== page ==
Women with BRCA-mutated advanced ovarian cancer living in the United States can now receive Lynparza (olaparib), developed by AstraZeneca and Merck, as a maintenance treatment for their partial or complete response to first-line platinum-based chemotherapy.
“Women with ovarian cancer are often first diagnosed with advanced disease, which is associated with poor outcomes,” Dave Fredrickson, executive vice president and head of the oncology business unit at AstraZeneca, said in a press release. “[This] approval is a critical advancement and brings us closer to our goal of helping these patients achieve long-term remission.”
The faster division rate of cancer cells makes them accumulate errors faster than healthy cells. Lynparza, a PARP enzyme inhibitor, was designed to prevent cancer cells from repairing their DNA errors, which eventually causes them to die. The therapy is particularly effective in cancers with mutations in DNA-repairing genes, such as BRCA1 and BRCA2.
Lynparza is currently available in more than 60 countries for the treatment of platinum-sensitive relapsed ovarian cancer, regardless of patients’ BRCA mutation status. It is also used for women with BRCA-mutated advanced ovarian cancer who have been treated with at least three chemotherapy treatments, and as a maintenance therapy for women with BRCA-mutated relapsed ovarian cancer whose tumors responded to platinum-based chemotherapy.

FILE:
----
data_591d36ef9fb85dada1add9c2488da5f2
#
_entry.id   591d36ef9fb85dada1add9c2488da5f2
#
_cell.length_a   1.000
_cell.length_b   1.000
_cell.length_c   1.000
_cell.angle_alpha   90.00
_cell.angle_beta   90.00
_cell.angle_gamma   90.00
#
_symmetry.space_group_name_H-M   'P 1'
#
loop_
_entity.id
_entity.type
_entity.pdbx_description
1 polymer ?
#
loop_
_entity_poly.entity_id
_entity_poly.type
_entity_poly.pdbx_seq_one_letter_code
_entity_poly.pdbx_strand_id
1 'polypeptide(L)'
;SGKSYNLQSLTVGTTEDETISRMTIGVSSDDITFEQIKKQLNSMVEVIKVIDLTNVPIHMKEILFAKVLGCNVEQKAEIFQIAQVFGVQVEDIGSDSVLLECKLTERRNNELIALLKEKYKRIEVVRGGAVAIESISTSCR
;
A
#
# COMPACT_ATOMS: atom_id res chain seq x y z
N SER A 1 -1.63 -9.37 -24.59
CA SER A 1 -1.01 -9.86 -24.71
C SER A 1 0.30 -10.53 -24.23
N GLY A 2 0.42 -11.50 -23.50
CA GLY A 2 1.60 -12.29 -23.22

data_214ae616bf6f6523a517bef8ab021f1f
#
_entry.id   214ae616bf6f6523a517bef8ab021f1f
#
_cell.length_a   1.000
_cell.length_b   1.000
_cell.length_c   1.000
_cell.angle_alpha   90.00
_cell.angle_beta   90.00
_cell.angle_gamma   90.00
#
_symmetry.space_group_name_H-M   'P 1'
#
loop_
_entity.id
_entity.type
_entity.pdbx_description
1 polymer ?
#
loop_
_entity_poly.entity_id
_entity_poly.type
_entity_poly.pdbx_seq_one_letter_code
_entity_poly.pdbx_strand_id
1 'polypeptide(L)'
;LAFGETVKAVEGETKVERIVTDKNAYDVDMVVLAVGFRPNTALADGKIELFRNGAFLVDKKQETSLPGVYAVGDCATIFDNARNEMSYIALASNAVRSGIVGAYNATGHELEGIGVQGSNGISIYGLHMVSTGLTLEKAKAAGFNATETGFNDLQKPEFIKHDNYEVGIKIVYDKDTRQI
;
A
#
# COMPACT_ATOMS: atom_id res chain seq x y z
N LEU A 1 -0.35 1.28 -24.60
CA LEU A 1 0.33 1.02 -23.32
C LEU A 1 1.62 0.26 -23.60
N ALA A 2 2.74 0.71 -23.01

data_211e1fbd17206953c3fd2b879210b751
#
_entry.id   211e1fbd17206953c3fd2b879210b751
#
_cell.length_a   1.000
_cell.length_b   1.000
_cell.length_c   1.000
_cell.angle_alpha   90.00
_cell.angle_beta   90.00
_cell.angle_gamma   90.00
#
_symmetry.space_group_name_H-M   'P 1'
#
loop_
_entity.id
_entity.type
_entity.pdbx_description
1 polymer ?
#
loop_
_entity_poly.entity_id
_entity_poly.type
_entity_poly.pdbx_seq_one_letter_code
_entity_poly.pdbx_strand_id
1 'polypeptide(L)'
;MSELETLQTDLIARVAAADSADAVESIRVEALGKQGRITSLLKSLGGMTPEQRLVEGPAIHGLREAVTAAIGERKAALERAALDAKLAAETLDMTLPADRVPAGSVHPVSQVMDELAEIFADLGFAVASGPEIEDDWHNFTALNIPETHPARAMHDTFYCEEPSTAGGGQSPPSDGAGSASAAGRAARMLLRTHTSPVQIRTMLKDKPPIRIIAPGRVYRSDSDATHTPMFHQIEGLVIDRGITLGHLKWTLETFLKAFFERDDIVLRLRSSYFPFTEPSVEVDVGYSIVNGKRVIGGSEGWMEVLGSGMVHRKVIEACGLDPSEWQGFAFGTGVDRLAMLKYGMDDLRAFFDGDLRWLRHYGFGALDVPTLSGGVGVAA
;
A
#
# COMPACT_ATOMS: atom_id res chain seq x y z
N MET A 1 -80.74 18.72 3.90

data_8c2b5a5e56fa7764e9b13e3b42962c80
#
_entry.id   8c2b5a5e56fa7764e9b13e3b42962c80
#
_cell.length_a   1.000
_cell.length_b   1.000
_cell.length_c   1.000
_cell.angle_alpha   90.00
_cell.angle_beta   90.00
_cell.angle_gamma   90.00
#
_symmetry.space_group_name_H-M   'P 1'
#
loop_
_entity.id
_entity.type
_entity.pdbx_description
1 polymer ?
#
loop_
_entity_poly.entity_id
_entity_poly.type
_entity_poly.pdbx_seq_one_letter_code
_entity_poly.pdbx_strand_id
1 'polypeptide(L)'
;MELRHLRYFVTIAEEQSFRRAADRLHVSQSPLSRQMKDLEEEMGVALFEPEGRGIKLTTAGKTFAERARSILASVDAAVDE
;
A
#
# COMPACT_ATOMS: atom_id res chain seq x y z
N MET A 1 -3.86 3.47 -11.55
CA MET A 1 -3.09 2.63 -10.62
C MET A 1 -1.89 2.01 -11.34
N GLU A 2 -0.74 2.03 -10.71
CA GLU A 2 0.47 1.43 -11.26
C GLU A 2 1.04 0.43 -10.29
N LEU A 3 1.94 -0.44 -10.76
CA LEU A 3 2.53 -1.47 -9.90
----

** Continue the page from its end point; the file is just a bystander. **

Still ongoing, the trial enrolled 391 patients with high-grade serous or endometrioid ovarian cancer, primarily peritoneal cancer, or fallopian-tube cancer with a mutation in BRCA1, BRCA2, or both genes.
Interim data after a median follow-up of 41 months showed that 60% of patients on Lynparza were alive, without signs of cancer recurrence or progression for at least three years, compared with 27% of patients receiving a placebo. The findings represented a 70% reduction in the risk of death or disease progression in these patients.
“This approval will likely change the way we treat women with BRCA-mutated advanced ovarian cancer. The ability to offer this important first-line maintenance treatment option to eligible patients may slow down or even stop the natural course of disease progression,” said Kathleen Moore, MD, co-principal investigator of the SOLO-1 trial and associate director for clinical research at Stephenson Cancer Center at The University of Oklahoma.
AstraZeneca and Merck — known as MSD outside North America — are conducting additional studies to continue exploring Lynparza’s potential in treating ovarian cancer. These include the Phase 3 PAOLA-1 trial (NCT02477644) that is studying a combination of Lynparza and Avastin (bevacizumab) as maintenance therapy for patients with newly diagnosed advanced ovarian cancer, regardless of their BRCA status. Top-line results of this study are expected to be announced in the second half of 2019.
“We continue to work in collaboration with AstraZeneca on our overall goal of improving outcomes for patients,” said Roy Baynes, senior vice president and head of global clinical development, and chief medical officer at Merck Research Laboratories.